Following this [death], the person’s experience of the first bardo of the afterlife commences. However, for most individuals, it passes by in a split second and goes unnoticed. Only those who have undergone training in and practiced meditation, contemplative prayer, and similar spiritual disciplines will likely even be aware of the first bardo state. For some of those fortunate souls, there will be several opportunities to meet with spiritual beings and enter the realms of enlightened beings. One description of the kind of meditation done by advanced practitioners consists of a conscious effort to “dissolve space into light”, which if successful will propel the dying soul into a state of light and bliss beyond the continual cycles of birth and death to which most souls are subject. For those less familiar with such formal meditation practices, the act of remembering very bright light (such as, for example, remembering an experience of staring into the sun) and seeing that light as a source of pure awareness or divine love could produce a similar effect. A series of meditations and understandings that can be helpful as one enters the bardo can be found on our Death Meditations page. The spiritual aperture that opens briefly at the time of death presents a wonderful opportunity to those who can control their thoughts as the first bardo begins. This is probably why there is a common folk belief in the Hindu tradition which puts much emphasis on controlling and directing the last thought of the dying person. If this thought is strong, clear, and of a spiritual nature, it may permit the person to enter through this doorway into a spiritual world immediately at the time of death, and thus avoid the confusion of the second bardo.
The Second Bardo
If the first bardo passes and attempts to access spiritual states were unsuccessful, the next bardo begins. The second bardo or the “bardo of becoming” is a stage in which the desires of the individual are said to carry the largely helpless soul through a great variety of intense emotional states. Good thoughts bring great bliss and pleasure, and hateful or negative thoughts bring great pain and desolation. The soul bounces from thought to thought as a torrent of thoughts and feelings come like a waterfall. Existing thought habits and desires are said to define the experience of the soul during the afterlife in this way.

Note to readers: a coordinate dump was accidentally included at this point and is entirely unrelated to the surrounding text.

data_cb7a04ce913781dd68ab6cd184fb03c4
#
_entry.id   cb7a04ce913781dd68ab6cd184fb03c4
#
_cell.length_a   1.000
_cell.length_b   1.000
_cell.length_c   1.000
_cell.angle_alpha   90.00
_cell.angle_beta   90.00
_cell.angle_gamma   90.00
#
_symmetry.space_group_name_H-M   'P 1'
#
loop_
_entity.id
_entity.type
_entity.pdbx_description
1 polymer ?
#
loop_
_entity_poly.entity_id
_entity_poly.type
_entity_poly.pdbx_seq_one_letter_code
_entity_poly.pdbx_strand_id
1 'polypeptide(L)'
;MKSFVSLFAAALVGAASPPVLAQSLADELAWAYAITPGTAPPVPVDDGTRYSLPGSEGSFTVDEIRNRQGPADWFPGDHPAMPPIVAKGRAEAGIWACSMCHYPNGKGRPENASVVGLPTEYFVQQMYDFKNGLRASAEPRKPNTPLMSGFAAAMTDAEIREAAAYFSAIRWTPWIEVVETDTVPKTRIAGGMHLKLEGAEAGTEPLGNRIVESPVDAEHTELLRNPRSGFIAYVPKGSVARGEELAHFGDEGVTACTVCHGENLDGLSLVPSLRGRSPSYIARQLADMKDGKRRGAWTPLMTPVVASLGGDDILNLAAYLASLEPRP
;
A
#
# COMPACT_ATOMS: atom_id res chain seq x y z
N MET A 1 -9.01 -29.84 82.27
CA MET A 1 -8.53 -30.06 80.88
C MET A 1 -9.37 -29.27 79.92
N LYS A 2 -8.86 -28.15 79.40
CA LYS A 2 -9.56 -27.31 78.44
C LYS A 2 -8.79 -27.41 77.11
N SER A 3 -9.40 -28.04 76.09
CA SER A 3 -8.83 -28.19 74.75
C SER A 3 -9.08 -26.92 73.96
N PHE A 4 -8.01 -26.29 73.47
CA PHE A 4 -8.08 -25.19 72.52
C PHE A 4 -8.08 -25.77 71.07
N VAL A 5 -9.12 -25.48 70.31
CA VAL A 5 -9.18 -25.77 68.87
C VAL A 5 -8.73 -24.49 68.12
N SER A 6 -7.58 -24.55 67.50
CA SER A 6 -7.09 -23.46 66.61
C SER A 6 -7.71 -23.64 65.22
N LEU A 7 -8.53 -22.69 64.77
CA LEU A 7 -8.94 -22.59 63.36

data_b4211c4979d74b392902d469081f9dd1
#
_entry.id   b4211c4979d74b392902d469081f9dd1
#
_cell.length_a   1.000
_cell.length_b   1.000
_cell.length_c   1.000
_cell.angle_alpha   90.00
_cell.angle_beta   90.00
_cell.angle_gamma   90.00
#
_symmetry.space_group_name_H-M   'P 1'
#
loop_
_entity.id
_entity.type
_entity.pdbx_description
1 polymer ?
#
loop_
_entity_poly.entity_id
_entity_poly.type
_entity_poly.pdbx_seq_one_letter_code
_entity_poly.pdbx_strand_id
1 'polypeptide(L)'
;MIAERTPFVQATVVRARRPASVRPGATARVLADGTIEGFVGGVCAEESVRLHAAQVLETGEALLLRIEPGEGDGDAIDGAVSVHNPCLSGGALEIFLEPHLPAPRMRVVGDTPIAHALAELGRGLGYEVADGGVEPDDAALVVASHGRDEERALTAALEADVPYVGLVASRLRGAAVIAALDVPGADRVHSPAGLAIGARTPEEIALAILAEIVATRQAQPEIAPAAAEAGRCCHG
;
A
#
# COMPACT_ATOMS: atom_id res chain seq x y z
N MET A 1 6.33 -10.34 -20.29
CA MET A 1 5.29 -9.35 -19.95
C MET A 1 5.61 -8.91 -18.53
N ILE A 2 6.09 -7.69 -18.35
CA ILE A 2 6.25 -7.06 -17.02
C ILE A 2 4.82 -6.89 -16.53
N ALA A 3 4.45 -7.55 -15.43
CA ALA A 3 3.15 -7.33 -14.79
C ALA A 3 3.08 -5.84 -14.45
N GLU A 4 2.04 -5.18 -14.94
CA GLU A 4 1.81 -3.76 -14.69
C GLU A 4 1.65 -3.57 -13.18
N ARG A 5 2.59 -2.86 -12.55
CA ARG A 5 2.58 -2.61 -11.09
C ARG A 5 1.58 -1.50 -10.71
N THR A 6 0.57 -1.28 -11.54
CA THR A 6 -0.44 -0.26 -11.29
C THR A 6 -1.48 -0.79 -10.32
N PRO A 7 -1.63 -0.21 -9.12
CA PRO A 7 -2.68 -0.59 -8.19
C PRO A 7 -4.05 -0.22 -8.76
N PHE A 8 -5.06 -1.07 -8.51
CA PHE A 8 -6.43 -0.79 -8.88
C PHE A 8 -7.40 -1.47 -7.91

The soul experienced in spiritual travel is less likely to be disoriented by this inner torrent of psychic experience. To put it another way, while the spiritual traveler or yogi swims through the ocean of consciousness, the inexperienced soul may feel more like it is drowning in that ocean. But as with a drowning person, the most important thing is to have a direction in which to swim to safety. The point of orientation or goal for the person in the second bardo may be a deity, a mantra, a prayer, a heaven, a guide, or some similar spiritual goal but the spiritual traveler must be able to focus and move towards that goal using meditative techniques learned and practiced during their former life in the physical world. This is the active approach of the spiritual traveler.
The greatest problems of the soul in the second bardo are negative emotions like guilt and fear (which results from a lack of familiarity with the inner worlds), and lack of conscious control over its own experience. Fear is particularly harmful because it fragments the self, making concentration on one thing difficult or impossible, and this can lead to confusion and loss of conscious control.